Spent some quality time in the shop today without any distractions. Used my recently created mallet to chop out some mortises. Something calming about creating a useful piece from raw materials with nothing more than a picture in my head and a 70 pound beam of maple…
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After months of discussion, this project was finalized Monday night. Why “Night Terror” ? I had to get the materials, finalize the design, build and finish…in two days!!! Mission accomplished at 3 AM!
Unfortunately, it has not been picked up yet however I finally had a chance to look at it in the daylight. Given the finish was applied at 2 AM in the dark, it looked pretty good.
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Here is the second cabinet of 3…
The legs were originally over $100 a set however I found them in the Rockler bargain bin and paid $5 a set. I used a Shultes level as a stiffener and I think it gives it an additional airplane feel.
This is what happens to a 1920’s chair when it is attacked by a rambunctious pug and is thrown across the room…
- Dry fit the parts to make sure I had all the pieces. With some painter’s tape, this only took an hour
- Using Titebond-III, each piece was glued, clamped and allowed to cure for a couple hours…one at a time
- The wood was brittle and dry so I decided to “flood” the end-grain of the parts with “hot” CA glue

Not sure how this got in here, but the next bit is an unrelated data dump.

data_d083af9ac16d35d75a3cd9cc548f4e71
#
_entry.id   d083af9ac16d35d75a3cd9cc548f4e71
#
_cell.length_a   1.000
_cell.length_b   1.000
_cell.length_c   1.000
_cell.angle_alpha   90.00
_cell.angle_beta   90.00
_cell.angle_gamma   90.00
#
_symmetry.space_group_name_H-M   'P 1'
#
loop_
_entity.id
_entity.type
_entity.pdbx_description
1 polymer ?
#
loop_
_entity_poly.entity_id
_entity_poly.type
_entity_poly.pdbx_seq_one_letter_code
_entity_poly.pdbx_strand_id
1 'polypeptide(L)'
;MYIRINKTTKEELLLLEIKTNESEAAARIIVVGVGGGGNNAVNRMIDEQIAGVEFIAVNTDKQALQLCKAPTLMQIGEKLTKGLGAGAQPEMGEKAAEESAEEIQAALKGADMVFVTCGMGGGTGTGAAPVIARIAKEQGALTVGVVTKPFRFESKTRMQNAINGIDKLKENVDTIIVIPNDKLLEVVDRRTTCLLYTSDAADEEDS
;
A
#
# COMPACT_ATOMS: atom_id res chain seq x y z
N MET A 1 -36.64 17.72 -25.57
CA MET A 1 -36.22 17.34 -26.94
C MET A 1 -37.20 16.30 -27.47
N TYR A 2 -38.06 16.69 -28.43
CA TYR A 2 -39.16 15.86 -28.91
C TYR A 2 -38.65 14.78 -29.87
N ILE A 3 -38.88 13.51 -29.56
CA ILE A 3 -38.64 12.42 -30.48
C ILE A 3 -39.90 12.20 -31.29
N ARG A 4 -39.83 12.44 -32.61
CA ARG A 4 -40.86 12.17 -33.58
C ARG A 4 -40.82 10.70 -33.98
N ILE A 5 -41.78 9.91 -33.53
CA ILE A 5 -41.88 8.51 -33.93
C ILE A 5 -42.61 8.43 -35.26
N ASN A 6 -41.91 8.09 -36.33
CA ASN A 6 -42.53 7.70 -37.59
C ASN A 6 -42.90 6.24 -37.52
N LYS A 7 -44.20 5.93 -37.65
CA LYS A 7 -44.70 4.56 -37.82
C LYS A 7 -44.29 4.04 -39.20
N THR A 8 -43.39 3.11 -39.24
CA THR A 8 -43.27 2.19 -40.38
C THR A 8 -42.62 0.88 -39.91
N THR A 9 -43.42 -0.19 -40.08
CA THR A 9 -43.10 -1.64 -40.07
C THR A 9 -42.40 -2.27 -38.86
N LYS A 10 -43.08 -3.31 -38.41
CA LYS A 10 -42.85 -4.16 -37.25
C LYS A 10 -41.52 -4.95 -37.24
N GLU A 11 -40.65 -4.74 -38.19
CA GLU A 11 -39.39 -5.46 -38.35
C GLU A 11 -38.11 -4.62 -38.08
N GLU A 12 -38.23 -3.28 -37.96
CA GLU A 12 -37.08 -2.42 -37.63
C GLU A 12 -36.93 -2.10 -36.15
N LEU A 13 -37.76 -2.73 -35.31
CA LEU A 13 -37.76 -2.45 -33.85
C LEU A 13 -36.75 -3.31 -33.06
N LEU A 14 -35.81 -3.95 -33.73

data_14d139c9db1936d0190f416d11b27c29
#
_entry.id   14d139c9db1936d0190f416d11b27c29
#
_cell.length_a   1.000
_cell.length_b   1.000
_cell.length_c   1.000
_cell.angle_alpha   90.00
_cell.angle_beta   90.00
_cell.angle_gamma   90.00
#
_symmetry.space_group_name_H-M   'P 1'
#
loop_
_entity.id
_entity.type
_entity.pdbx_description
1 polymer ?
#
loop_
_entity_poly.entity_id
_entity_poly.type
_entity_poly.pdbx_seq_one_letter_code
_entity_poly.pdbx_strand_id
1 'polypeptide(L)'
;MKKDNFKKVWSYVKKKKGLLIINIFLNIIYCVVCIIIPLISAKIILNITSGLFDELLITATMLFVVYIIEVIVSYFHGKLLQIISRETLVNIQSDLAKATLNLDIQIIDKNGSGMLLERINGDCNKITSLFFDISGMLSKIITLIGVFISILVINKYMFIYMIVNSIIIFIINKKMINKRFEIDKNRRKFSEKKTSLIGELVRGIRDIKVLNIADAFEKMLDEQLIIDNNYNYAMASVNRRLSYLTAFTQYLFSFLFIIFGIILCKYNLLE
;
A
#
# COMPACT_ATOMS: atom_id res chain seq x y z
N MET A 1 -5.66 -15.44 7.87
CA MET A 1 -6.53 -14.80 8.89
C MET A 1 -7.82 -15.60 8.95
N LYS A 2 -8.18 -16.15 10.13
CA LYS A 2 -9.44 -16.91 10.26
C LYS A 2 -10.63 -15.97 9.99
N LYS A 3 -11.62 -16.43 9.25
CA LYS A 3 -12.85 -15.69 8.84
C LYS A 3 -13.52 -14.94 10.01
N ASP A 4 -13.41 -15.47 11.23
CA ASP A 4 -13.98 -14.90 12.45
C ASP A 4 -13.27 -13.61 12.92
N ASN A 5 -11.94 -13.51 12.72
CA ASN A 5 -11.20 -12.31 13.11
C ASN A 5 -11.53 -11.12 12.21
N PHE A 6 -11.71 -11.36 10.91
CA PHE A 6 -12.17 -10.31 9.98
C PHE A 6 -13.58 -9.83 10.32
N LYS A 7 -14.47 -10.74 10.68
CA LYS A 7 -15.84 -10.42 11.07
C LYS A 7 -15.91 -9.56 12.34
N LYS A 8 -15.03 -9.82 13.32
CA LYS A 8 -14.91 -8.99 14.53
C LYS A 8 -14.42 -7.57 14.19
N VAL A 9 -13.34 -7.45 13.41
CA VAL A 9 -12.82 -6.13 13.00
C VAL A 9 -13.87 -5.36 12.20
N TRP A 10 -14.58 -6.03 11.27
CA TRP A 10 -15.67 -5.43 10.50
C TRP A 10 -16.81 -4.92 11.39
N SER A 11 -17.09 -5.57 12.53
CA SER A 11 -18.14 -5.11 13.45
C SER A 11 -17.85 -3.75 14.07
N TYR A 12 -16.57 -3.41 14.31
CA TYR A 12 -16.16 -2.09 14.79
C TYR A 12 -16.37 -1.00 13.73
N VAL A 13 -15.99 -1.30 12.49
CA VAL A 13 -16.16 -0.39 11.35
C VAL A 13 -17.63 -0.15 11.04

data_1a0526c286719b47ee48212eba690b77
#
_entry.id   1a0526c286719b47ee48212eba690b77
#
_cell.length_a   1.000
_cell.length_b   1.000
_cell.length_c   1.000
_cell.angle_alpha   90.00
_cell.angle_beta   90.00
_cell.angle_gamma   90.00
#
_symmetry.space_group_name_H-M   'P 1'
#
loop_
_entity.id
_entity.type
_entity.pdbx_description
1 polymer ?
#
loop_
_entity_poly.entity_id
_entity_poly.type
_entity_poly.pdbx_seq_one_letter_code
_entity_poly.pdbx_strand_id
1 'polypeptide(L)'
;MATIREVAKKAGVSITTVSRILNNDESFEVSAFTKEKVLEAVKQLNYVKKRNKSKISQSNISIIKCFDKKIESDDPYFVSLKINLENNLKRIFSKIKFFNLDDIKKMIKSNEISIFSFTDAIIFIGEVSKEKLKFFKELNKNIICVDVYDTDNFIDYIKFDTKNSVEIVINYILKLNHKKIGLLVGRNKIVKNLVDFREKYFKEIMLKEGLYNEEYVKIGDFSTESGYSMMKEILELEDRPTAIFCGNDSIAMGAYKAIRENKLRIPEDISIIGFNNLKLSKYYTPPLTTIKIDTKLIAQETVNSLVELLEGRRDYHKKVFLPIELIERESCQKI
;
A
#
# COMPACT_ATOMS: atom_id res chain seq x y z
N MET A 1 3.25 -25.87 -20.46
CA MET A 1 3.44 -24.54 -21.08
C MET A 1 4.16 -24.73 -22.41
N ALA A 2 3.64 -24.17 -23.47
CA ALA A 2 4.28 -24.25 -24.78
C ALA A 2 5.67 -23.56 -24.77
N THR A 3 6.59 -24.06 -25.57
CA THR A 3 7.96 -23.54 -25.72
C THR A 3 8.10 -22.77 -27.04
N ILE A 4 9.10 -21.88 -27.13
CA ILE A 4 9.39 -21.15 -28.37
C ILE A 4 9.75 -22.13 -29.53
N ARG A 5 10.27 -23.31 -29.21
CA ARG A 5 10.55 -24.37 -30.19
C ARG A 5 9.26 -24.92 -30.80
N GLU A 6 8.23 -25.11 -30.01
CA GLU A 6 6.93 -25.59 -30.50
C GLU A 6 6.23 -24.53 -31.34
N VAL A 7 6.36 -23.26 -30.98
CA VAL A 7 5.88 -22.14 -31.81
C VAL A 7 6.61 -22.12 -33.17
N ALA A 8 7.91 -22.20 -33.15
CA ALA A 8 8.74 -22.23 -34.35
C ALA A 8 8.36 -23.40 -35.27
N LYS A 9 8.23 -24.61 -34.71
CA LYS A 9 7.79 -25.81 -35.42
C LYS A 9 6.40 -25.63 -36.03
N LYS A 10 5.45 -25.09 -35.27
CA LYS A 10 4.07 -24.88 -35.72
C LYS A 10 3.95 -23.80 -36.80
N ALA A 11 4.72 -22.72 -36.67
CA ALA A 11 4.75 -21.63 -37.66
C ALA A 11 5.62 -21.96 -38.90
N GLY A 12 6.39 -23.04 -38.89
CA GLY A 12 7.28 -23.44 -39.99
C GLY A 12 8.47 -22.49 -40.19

- The dried glue was scraped off and the parts inspected. Any high spots were sanded and feathered into the adjoining parts
- Using a cotton swab and some alcohol based stain, the areas where the original finish was removed were blended to match
- 6 light coats of pre-catalyzed lacquer were sprayed and immediately cured with a hair-dryer (light sanding in between coats)
- A couple coats of furniture wax were applied for added protection.
When you have 6 TV’s, it is not easy to find a cabinet to fit. Options include old appliance boxes or warehouse pallet shelving. Mark asked me if I could make a couple more TV stands ( ).
*** Side Note: I tried to save Mark some money so I went with the imported 3/4″ Cherry. I was about $30 less however…you get what you pay for. After cutting almost all the parts for the first cabinet, the last part completely de-laminated…on a Saturday of course.
It is nice to have patient and understanding customers. They get a higher quality product and I get free “wood therapy”; oh and cash too 😉
I have been working on this for almost 3 years…2 years and 360 days thinking about it and 5 days to actually build it. It would have been done sooner but I needed to find a different way to cut the mortises. The first mortise splayed the corners of the mortise bit!
The wood is Ipe from Advantage Trim & Lumber (talk to Jon).
Stainless hardware from Ed Young’s and Hectors on Harlem.
A friend of mine dropped off a heavy glass mirror that she wanted a frame for. Using scrap Cherry, the mirror is wrapped in a 2″ cove and beaded frame and is less lonely. It looks much better plus I can get it out of my shop!
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